The island is cut off from the mainland by tidal waters twice a day and because of this it is important to time your visit there very carefully. The tide comes in surprisingly quickly and many a visitor has been caught out by this phenomenon. While we were on Holy Island we watched a man trapped on a small outcrop off the main island. The tide caught him unaware and he was trapped there until the waters receded. His family went to the locals for help but no one was interested in attempting any sort of rescue. When you consider the number of visitors who flock to Holy Island annually, and speculate on how many must get into difficulty, its no wonder they are a little tired of coming to the rescue.

The township on Holy Island is basically a fishing village where some attempt is made to cater for tourists. Visitors come and go with the tides.. and I imagine its a much quieter, more peaceful life without the tourists. A very interesting place, steeped in history and well worth a visit.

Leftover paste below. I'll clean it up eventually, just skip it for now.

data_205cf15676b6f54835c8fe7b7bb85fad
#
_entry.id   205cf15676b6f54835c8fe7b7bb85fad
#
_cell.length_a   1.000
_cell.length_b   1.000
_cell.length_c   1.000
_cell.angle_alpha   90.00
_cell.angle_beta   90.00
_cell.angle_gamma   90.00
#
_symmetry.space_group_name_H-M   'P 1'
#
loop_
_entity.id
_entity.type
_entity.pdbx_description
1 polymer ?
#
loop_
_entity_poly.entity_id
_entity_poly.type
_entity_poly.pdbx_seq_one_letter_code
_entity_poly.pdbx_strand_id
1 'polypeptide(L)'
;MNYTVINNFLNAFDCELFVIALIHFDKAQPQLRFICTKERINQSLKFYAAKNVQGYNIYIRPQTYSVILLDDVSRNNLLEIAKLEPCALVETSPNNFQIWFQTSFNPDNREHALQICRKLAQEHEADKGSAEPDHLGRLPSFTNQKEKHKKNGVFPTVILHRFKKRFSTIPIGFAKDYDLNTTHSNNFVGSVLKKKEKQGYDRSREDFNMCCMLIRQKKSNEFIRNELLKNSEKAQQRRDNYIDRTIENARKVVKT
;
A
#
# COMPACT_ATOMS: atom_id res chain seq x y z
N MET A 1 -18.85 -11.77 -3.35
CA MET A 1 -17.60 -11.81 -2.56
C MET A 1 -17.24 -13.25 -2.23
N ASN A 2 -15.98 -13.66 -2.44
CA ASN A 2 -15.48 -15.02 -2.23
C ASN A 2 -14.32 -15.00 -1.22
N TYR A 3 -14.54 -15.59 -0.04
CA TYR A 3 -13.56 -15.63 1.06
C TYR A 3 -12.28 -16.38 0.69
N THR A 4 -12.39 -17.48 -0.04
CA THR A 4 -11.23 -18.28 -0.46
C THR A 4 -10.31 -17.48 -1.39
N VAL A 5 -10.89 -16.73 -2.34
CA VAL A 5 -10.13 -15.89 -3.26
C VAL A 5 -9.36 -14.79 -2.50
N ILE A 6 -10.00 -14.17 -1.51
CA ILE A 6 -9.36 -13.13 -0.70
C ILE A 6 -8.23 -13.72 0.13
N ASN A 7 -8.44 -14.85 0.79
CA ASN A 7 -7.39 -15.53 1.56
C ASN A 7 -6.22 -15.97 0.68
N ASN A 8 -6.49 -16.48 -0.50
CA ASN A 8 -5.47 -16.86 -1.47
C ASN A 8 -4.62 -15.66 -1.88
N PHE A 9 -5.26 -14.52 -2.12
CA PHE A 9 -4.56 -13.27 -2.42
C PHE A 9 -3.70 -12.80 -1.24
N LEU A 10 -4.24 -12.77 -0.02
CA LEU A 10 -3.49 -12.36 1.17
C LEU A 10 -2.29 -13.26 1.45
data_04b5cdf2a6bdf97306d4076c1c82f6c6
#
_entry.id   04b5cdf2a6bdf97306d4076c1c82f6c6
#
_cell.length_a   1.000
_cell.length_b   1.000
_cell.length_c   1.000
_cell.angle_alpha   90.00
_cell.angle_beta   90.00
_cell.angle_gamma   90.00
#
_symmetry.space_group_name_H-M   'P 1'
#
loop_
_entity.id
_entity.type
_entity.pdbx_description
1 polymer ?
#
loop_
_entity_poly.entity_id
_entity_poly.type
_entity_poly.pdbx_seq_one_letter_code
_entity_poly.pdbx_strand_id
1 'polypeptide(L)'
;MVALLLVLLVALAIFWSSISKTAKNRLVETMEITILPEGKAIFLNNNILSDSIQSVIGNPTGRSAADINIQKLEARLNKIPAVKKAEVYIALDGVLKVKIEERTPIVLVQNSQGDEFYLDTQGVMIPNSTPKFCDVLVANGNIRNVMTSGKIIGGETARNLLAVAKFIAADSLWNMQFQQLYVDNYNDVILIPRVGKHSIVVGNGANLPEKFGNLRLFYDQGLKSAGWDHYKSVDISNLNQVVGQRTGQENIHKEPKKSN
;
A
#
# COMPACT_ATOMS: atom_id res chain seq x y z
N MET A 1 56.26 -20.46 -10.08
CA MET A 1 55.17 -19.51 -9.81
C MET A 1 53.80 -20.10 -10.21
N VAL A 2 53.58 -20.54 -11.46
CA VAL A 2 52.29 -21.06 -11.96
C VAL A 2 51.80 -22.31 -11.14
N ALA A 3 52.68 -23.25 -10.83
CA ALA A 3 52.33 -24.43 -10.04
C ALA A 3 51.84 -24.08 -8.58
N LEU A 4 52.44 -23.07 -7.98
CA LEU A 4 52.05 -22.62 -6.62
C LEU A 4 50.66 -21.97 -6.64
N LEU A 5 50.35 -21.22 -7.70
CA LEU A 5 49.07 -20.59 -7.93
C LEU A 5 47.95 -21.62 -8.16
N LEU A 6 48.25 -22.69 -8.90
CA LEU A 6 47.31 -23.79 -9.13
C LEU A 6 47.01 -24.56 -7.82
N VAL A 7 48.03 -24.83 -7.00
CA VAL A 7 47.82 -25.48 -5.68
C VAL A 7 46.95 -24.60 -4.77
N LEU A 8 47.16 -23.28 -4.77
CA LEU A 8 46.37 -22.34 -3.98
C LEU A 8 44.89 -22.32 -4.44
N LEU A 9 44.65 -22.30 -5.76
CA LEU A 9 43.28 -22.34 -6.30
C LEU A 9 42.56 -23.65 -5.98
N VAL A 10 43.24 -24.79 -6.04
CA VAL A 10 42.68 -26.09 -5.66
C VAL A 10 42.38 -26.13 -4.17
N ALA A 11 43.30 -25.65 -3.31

*If you intend to visit Holy Island (Lindisfarne) don't be disappointed by getting there when the tide is in, download the tide timetable before you go.

Wednesday, July 09, 2008

The Blue Grotto - a Unique Experience.

When you travel the experiences you remember the most are those which are just a little out of the ordinary. Something that not everyone may get the chance to do. One such experience is a visit to the Blue Grotto on the Isle of Capri in Italy.

I had heard about the Blue Grotto years ago when it featured in some very old movies, and thought if I ever got the chance I would love to experience it for myself. Many years later I did visit Capri but unfortunately it was at the wrong time of year and the tides and waves were too high, making a visit to the grotto impossible. A few years after that I had another chance to visit the Blue Grotto and this time was successful.